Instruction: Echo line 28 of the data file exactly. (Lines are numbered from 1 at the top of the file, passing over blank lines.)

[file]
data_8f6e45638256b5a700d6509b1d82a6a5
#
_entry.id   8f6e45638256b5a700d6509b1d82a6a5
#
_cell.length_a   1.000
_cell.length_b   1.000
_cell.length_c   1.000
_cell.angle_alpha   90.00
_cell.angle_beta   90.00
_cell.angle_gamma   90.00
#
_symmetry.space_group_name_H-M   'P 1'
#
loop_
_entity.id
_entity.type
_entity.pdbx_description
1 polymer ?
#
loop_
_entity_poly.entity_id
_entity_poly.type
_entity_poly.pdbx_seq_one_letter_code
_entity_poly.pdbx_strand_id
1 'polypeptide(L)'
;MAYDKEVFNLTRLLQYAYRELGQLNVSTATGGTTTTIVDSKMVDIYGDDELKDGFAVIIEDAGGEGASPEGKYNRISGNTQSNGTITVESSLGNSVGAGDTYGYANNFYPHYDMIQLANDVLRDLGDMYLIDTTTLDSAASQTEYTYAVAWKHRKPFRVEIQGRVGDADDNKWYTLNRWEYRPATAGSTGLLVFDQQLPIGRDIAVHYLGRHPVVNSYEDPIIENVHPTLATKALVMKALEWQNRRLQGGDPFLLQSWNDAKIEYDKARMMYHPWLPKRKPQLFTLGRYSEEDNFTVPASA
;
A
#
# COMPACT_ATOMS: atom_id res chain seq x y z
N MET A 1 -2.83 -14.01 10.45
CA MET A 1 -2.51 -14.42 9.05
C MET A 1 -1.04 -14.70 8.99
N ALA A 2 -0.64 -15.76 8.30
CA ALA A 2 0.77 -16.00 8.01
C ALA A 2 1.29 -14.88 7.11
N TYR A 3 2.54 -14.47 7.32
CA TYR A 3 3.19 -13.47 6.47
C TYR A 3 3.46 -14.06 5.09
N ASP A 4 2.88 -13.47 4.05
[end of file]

A